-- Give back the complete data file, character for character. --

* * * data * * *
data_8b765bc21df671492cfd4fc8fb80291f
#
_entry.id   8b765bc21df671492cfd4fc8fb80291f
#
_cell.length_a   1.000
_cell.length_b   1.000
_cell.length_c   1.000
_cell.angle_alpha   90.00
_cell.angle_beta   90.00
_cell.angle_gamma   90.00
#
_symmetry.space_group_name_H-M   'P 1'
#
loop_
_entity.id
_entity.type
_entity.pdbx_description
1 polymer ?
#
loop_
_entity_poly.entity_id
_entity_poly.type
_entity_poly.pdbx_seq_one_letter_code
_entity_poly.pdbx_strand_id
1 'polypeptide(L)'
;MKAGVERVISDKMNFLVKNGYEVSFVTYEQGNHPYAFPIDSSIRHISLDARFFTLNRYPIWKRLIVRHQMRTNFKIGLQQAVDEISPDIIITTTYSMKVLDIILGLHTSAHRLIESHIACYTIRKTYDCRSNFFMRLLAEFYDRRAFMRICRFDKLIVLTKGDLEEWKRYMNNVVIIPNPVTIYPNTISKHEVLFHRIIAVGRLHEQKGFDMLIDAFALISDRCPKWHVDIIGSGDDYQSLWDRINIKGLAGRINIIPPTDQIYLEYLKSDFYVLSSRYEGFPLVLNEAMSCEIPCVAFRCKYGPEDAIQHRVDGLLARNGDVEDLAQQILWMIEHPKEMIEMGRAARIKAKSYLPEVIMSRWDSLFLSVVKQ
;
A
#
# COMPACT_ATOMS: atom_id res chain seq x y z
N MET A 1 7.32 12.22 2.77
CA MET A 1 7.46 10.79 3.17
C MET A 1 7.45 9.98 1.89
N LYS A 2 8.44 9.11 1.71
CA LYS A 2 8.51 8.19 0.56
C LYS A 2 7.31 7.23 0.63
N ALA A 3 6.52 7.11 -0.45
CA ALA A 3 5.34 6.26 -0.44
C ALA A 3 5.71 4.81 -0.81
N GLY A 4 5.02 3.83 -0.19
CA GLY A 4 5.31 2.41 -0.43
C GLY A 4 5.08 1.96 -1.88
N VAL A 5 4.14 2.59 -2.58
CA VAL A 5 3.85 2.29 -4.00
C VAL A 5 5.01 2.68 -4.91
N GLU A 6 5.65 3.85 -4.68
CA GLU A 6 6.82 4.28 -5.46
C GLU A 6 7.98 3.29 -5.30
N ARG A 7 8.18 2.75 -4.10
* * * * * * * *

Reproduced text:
data_8b765bc21df671492cfd4fc8fb80291f
#
_entry.id   8b765bc21df671492cfd4fc8fb80291f
#
_cell.length_a   1.000
_cell.length_b   1.000
_cell.length_c   1.000
_cell.angle_alpha   90.00
_cell.angle_beta   90.00
_cell.angle_gamma   90.00
#
_symmetry.space_group_name_H-M   'P 1'
#
loop_
_entity.id
_entity.type
_entity.pdbx_description
1 polymer ?
#
loop_
_entity_poly.entity_id
_entity_poly.type
_entity_poly.pdbx_seq_one_letter_code
_entity_poly.pdbx_strand_id
1 'polypeptide(L)'
;MKAGVERVISDKMNFLVKNGYEVSFVTYEQGNHPYAFPIDSSIRHISLDARFFTLNRYPIWKRLIVRHQMRTNFKIGLQQAVDEISPDIIITTTYSMKVLDIILGLHTSAHRLIESHIACYTIRKTYDCRSNFFMRLLAEFYDRRAFMRICRFDKLIVLTKGDLEEWKRYMNNVVIIPNPVTIYPNTISKHEVLFHRIIAVGRLHEQKGFDMLIDAFALISDRCPKWHVDIIGSGDDYQSLWDRINIKGLAGRINIIPPTDQIYLEYLKSDFYVLSSRYEGFPLVLNEAMSCEIPCVAFRCKYGPEDAIQHRVDGLLARNGDVEDLAQQILWMIEHPKEMIEMGRAARIKAKSYLPEVIMSRWDSLFLSVVKQ
;
A
#
# COMPACT_ATOMS: atom_id res chain seq x y z
N MET A 1 7.32 12.22 2.77
CA MET A 1 7.46 10.79 3.17
C MET A 1 7.45 9.98 1.89
N LYS A 2 8.44 9.11 1.71
CA LYS A 2 8.51 8.19 0.56
C LYS A 2 7.31 7.23 0.63
N ALA A 3 6.52 7.11 -0.45
CA ALA A 3 5.34 6.26 -0.44
C ALA A 3 5.71 4.81 -0.81
N GLY A 4 5.02 3.83 -0.19
CA GLY A 4 5.31 2.41 -0.43
C GLY A 4 5.08 1.96 -1.88
N VAL A 5 4.14 2.59 -2.58
CA VAL A 5 3.85 2.29 -4.00
C VAL A 5 5.01 2.68 -4.91
N GLU A 6 5.65 3.85 -4.68
CA GLU A 6 6.82 4.28 -5.46
C GLU A 6 7.98 3.29 -5.30
N ARG A 7 8.18 2.75 -4.10